- Pinkhaus O, Schwerin S, Pirow R, Zeis B, Buchen I, Gigengack U, Koch M, Horn W, Paul RJ: Temporal environmental change, clonal physiology and the genetic structure of a Daphnia assemblage (D. galeata-hyalina hybrid species complex). Freshwater Biol. 2007, 52: 1537-1554. 10.1111/j.1365-2427.2007.01786.x.View Article
- Lamkemeyer T, Zeis B, Paul RJ: Temperature acclimation influences temperature-related behaviour as well as oxygen-transport physiology and biochemistry in the water flea Daphnia magna. Can J Zool. 2003, 81: 237-249. 10.1139/z03-001.View Article
- Paul RJ, Lamkemeyer T, Maurer J, Pinkhaus O, Pirow R, Seidl M, Zeis B: Thermal acclimation in the microcrustacean Daphnia: a survey of behavioural, physiological and biochemical mechanisms. J Therm Biol. 2004, 29: 655-662. 10.1016/j.jtherbio.2004.08.035.View Article
- Zeis B, Maurer J, Pinkhaus O, Bongartz E, Paul RJ: A swimming activity assay shows that the thermal tolerance of Daphnia magna is influenced by temperature acclimation. Can J Zool. 2004, 82: 1605-1613. 10.1139/z04-141.View Article
- Hochachka PW, Somero GN: Biochemical adaptation: Mechanism and process in physiological evolution. 2002, Oxford: Oxford University Press
- Lampert W: Feeding and nutrition in Daphnia. Memorie dell'Istituto Italiano di Idrobiologia, Daphnia. Edited by: Peters RH, DeBernardi R. 1987, Pallanza: Istituto Italiano di Idrobiologia, 45: 143-192.
- Goss LB, Bunting DL: Daphnia development and reproduction – responses to temperature. J Therm Biol. 1983, 8: 375-380. 10.1016/0306-4565(83)90025-6.View Article
- Lampert W, Trubetskova I: Juvenile growth rate as a measure of fitness in Daphnia. Funct Ecol. 1996, 10: 631-635. 10.2307/2390173.View Article
- Giebelhausen B, Lampert W: Temperature reaction norms of Daphnia magna: the effect of food concentration. Freshwater Biol. 2001, 46: 281-289. 10.1046/j.1365-2427.2001.00630.x.View Article
- Zeis B, Lamkemeyer T, Paul RJ, Nunes F, Schwerin S, Koch M, Schütz W, Madlung J, Fladerer C, Pirow R: Acclimatory responses of the Daphnia pulex proteome to environmental changes. I. Chronic exposure to hypoxia affects the oxygen transport system and carbohydrate metabolism. BMC Physiol. 2009, 9: 7-PubMed CentralView ArticlePubMed
- Renzi F, Caffarelli E, Laneve P, Bozzoni I, Brunori M, Vallone B: The structure of the endoribonuclease XendoU: From small nuclear RNA processing to severe acute respiratory syndrome coronavirus replication. Proc Natl Acad Sci USA. 2006, 103: 12365-12370. 10.1073/pnas.0602426103.PubMed CentralView ArticlePubMed
- Worrall JAR, Luisi BF: Information available at cut rates: structure and mechanism of ribonucleases. Curr Opin Struct Biol. 2007, 17: 128-137. 10.1016/j.sbi.2006.12.001.View ArticlePubMed
- Roehl White S, Lauring B: AAA+ ATPases: Achieving diversity of function with conserved machinery. Traffic. 2007, 8: 1657-1667. 10.1111/j.1600-0854.2007.00642.x.View Article
- Sappington TW, Raikhel AS: Molecular characteristics of insect vitellogenins and vitellogenin receptors. Insect Biochem Mol Biol. 1998, 28: 277-300. 10.1016/S0965-1748(97)00110-0.View ArticlePubMed
- Romano M, Rosanova P, Anteo C, Limatola E: Vertebrate yolk proteins: a review. Mol Reprod Dev. 2004, 69: 109-116. 10.1002/mrd.20146.View ArticlePubMed
- Avarre J-C, Michelis R, Tietz A, Lubzens E: Relationship between vitellogenin and vitellin in a marine shrimp (Penaeus semisulcatus) and molecular characterization of vitellogenin complementary DNAs. Biol Reprod. 2003, 69: 355-364. 10.1095/biolreprod.102.011627.View ArticlePubMed
- Kato Y, Tokishita S, Ohta T, Yamagata H: A vitellogenin chain containing a superoxide dismutase-like domain is the major component of yolk proteins in cladoceran crustacean Daphnia magna. Gene. 2004, 334: 157-165. 10.1016/j.gene.2004.03.030.View ArticlePubMed
- Smolenaars MMW, Madsen O, Rodenburg KW, Horst Van der DJ: Molecular diversity and evolution of the large lipid transfer protein superfamily. J Lipid Res. 2006, 48: 489-502. 10.1194/jlr.R600028-JLR200.View ArticlePubMed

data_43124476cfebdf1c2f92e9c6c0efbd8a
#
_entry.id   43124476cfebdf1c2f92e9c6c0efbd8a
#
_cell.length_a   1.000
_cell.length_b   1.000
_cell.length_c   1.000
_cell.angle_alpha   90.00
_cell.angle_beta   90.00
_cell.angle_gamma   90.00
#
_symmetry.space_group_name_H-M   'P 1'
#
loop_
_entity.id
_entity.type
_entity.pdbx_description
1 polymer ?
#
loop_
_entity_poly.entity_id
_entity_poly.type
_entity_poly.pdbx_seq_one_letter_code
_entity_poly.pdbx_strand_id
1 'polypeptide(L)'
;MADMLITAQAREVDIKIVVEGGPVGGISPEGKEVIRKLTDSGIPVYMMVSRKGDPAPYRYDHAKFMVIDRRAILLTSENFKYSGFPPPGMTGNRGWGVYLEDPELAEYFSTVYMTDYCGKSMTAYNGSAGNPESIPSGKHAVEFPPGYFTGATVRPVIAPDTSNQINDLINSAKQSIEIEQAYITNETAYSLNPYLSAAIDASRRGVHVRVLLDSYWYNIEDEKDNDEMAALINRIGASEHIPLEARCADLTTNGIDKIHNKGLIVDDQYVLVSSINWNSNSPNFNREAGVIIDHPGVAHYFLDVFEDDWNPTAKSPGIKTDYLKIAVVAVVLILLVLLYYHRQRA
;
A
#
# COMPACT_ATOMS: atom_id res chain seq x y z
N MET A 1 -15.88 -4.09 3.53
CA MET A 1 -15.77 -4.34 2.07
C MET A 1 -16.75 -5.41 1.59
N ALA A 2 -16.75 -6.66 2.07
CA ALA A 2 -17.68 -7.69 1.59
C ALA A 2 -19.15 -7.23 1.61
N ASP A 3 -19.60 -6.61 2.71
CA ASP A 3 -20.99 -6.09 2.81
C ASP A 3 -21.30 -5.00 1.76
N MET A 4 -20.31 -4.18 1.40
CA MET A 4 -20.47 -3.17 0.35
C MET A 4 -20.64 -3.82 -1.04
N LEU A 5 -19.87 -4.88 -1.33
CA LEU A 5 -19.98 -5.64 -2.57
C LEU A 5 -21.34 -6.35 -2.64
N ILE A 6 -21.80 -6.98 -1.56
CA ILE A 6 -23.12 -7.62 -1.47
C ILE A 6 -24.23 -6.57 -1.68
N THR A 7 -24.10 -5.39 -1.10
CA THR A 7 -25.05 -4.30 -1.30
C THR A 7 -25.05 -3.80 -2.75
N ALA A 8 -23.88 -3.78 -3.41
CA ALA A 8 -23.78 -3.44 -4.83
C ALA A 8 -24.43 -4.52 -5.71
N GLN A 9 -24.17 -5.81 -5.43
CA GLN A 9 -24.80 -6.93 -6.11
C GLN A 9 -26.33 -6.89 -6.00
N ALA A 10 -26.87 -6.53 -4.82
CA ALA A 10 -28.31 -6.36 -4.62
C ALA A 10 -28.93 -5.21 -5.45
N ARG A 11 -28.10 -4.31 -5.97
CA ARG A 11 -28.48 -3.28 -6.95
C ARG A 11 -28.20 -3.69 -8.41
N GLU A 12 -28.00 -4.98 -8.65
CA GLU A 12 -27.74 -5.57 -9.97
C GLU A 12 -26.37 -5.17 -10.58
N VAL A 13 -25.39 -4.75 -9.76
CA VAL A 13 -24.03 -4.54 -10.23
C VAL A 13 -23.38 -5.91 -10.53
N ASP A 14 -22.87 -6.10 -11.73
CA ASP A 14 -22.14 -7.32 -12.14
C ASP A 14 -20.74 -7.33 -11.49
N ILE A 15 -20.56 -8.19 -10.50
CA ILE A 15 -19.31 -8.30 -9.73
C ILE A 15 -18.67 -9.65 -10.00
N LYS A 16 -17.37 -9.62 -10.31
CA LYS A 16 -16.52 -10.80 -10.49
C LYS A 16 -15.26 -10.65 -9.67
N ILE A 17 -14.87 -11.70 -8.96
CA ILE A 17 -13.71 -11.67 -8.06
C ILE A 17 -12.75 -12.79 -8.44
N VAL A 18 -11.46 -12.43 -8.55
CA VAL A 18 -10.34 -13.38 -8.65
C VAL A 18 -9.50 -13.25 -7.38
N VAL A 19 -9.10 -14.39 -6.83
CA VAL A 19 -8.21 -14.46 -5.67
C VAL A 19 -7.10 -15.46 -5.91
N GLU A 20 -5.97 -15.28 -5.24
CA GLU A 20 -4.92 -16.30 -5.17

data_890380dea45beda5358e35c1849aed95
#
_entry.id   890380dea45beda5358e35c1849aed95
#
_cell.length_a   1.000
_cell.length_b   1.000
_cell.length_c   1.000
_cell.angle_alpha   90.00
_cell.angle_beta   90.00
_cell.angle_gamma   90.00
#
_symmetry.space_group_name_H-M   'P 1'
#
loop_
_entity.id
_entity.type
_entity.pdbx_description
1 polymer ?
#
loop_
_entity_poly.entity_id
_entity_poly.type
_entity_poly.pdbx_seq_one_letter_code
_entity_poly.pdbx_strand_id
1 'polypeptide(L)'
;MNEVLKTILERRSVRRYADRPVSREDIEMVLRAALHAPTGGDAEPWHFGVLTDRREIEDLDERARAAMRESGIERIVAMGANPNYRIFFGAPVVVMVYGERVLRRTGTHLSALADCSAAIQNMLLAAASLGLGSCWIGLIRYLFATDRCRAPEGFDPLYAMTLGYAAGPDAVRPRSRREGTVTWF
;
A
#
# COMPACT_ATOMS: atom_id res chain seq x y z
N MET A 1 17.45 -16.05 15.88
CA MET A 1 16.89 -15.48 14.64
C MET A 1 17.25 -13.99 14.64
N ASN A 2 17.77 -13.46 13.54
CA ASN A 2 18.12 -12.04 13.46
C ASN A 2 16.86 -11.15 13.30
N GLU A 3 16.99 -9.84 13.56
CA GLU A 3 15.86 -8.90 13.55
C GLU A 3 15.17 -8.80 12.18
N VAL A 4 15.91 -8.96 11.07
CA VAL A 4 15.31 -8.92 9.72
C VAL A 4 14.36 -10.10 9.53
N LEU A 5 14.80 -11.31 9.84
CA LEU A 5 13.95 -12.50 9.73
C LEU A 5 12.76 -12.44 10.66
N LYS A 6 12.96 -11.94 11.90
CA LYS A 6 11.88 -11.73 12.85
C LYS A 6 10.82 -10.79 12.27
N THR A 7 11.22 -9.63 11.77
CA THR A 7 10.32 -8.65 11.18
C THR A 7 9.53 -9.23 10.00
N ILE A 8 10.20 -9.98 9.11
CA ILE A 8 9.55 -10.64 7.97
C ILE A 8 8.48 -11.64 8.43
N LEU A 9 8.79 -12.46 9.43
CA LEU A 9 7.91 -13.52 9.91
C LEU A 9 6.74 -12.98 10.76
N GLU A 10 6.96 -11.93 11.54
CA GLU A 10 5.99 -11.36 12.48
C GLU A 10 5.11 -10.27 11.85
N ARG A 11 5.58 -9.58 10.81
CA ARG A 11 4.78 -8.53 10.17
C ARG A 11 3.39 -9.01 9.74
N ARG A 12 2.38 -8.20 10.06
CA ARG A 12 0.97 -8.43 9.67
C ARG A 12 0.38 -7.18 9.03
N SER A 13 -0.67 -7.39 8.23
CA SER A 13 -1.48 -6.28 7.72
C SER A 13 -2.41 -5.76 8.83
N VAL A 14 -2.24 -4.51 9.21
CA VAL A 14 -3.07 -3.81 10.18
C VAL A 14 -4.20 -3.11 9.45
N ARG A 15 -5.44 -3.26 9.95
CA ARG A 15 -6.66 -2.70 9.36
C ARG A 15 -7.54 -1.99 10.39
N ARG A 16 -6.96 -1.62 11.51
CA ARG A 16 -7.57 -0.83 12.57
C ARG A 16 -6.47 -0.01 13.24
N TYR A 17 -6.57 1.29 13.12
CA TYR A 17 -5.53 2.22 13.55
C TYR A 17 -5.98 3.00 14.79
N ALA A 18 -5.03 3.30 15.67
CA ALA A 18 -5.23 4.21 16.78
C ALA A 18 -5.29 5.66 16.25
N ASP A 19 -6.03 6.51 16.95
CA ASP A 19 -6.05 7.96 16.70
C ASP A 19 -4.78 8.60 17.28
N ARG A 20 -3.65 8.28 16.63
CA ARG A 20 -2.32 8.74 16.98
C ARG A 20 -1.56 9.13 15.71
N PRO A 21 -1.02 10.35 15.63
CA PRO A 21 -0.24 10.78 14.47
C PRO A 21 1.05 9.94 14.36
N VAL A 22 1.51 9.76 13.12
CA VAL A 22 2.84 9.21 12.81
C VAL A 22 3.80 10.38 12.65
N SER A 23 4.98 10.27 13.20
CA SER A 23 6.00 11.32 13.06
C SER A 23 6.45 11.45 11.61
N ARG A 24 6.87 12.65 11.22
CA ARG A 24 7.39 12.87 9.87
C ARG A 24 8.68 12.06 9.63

- Avarre J-C, Lubzens E, Babin PJ: Apolipocrustacein, formerly vitellogenin, is the major egg yolk precursor in decapod crustaceans and is homologous to insect apolipophorin II/I and vertebrate apolipoprotein B. BMC Evol Biol. 2007, 7: 3-10.1186/1471-2148-7-3.PubMed CentralView ArticlePubMed
- Zaffagnini F, Zeni C: Considerations on some cytological and ultrastructural observations on fat cells in Daphnia (Crustacea, Cladocera). Boll Zool. 1986, 53: 33-39.View Article
- Jäger G: Ueber den Fettkörper von Daphnia magna. Z Zellforsch. 1935, 22: 89-131. 10.1007/BF00387983.View Article
- Sterba G: Zytologische Untersuchungen an grosskernigen Fettzellen von Daphnia pulex unter besonderer Berücksichtigung des Mitochondrien-Formwechsels. Z Zellforsch. 1956, 44: 456-487.PubMed
- Tokishita S, Kato Y, Kobayashi T, Nakamura S, Ohta T, Yamagata H: Organization and repression by juvenile hormone of a vitellogenin gene cluster in the crustacean, Daphnia magna. Biochem Biophys Res Commun. 2006, 345: 362-370. 10.1016/j.bbrc.2006.04.102.View ArticlePubMed
- McKee D, Ebert D: The interactive effects of temperature, food level and maternal phenotype on offspring size in Daphnia magna. Oecologia. 1996, 107: 189-196. 10.1007/BF00327902.View Article
- Bordo D, Djinovic K, Bolognesi M: Conserved patterns in the Cu, Zn superoxide dismutase family. J Mol Biol. 1994, 238: 366-386. 10.1006/jmbi.1994.1298.View ArticlePubMed
- Röper K, Mao Y, Brown NH: Contribution of sequence variation in Drosophila actins to their incorporation into actin-based structures in vivo. J Cell Sci. 2005, 118: 3937-3948. 10.1242/jcs.02517.View ArticlePubMed
- Hooper SI, Thuma JB: Invertebrate muscles: muscle specific genes and peptides. Physiol Rev. 2005, 85: 1001-1060. 10.1152/physrev.00019.2004.View ArticlePubMed
- Fyrberg EA, Fyrberg CC, Biggs JR, Saville D, Beall CJ, Ketchum A: Functional nonequivalence of Drosophila actin isoforms. Biochem Genet. 1998, 36: 271-287. 10.1023/A:1018785127079.View ArticlePubMed
- George E, Ober MB, Emerson CP: Functional domains of the Drosophila melanogaster muscle myosin heavy-chain gene are encoded by alternatively spliced exons. Mol Cell Biol. 1989, 9: 2957-2974.PubMed CentralView ArticlePubMed
- Swank DM, Wells L, Kronert WA, Morrill GE, Bernstein SI: Determining structure/function relationships for sarcomeric myosin heavy chain by genetic and transgenic manipulation of Drosophila. Microsc Res Techniq. 2000, 50: 430-442. 10.1002/1097-0029(20000915)50:6<430::AID-JEMT2>3.0.CO;2-E.View Article